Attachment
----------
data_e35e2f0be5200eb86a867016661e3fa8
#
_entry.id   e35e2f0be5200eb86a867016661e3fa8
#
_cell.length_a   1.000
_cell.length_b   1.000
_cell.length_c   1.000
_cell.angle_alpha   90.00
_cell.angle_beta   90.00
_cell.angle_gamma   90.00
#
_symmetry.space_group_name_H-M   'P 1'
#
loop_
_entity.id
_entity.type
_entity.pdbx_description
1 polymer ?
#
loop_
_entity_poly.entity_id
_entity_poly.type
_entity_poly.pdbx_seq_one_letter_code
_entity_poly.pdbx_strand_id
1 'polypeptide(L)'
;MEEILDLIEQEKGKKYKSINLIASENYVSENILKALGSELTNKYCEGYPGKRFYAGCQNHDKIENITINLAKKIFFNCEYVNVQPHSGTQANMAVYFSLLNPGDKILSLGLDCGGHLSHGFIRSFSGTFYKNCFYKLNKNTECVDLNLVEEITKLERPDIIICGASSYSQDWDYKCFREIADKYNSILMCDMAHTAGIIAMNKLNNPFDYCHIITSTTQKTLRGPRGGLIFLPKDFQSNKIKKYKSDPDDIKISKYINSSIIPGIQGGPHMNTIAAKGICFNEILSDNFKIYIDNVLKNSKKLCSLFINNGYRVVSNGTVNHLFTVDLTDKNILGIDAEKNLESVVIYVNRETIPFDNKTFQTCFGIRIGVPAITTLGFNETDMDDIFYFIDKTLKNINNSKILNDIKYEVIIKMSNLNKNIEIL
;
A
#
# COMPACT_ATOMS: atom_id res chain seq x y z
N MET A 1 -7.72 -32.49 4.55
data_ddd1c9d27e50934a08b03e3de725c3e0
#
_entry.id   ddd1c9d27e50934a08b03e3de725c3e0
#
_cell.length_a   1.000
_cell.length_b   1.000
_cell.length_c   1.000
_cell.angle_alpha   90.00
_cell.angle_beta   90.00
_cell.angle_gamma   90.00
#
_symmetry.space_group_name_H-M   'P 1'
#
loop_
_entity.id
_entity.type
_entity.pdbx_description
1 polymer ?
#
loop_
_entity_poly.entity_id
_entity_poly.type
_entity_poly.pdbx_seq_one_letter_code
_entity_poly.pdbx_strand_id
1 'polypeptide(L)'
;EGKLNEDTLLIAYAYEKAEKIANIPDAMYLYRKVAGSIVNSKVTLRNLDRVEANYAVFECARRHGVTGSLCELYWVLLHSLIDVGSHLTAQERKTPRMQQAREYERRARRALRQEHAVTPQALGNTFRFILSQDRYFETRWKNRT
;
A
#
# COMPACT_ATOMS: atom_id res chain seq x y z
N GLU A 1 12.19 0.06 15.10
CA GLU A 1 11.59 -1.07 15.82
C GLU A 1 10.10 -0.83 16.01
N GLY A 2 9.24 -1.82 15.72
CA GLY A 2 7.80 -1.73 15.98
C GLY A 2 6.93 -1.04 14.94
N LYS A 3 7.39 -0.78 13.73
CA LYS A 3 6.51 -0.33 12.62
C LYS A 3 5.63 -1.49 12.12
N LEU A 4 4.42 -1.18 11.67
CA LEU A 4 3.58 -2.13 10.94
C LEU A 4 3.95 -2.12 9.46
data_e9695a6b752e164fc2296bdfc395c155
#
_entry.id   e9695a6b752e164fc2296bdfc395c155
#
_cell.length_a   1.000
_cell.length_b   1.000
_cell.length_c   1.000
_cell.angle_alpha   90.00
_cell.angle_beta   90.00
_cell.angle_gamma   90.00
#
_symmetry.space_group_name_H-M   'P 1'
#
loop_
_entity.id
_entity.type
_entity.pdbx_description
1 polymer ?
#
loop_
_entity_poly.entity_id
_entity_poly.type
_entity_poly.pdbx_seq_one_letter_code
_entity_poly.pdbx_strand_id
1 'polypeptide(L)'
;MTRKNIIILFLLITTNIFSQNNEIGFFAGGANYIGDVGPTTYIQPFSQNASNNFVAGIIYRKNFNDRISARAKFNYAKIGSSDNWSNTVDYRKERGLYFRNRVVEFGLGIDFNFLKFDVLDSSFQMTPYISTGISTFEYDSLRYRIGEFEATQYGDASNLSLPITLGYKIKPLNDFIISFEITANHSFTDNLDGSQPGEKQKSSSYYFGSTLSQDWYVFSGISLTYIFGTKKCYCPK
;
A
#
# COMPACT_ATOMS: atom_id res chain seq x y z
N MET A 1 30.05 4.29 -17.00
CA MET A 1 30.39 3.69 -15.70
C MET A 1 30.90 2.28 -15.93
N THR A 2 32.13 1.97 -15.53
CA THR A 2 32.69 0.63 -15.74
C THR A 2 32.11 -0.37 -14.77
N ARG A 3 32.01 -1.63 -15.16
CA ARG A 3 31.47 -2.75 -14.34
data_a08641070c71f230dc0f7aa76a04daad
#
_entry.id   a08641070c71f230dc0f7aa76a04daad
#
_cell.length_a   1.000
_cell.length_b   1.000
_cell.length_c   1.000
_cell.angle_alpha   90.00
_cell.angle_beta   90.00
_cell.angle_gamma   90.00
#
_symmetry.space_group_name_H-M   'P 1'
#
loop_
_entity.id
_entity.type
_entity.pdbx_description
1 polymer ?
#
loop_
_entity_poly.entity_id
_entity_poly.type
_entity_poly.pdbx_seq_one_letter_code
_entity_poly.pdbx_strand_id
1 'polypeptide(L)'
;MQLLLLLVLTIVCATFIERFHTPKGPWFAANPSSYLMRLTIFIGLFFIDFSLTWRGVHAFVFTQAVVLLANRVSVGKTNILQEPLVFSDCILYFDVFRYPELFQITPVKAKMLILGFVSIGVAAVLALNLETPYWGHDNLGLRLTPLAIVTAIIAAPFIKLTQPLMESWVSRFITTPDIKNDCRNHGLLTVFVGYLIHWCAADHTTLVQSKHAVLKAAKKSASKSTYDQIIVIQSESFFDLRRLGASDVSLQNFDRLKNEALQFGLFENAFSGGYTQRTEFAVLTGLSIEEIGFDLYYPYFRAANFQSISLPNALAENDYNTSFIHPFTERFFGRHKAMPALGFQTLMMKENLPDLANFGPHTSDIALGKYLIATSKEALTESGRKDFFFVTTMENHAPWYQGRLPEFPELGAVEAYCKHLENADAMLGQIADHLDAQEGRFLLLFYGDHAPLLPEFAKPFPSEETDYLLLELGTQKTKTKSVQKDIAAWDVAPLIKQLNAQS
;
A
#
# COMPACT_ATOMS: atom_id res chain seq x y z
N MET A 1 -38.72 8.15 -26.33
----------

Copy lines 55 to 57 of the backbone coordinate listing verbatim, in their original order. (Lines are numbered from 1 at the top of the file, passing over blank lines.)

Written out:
_entity_poly.pdbx_strand_id
1 'polypeptide(L)'
;EGKLNEDTLLIAYAYEKAEKIANIPDAMYLYRKVAGSIVNSKVTLRNLDRVEANYAVFECARRHGVTGSLCELYWVLLHSLIDVGSHLTAQERKTPRMQQAREYERRARRALRQEHAVTPQALGNTFRFILSQDRYFETRWKNRT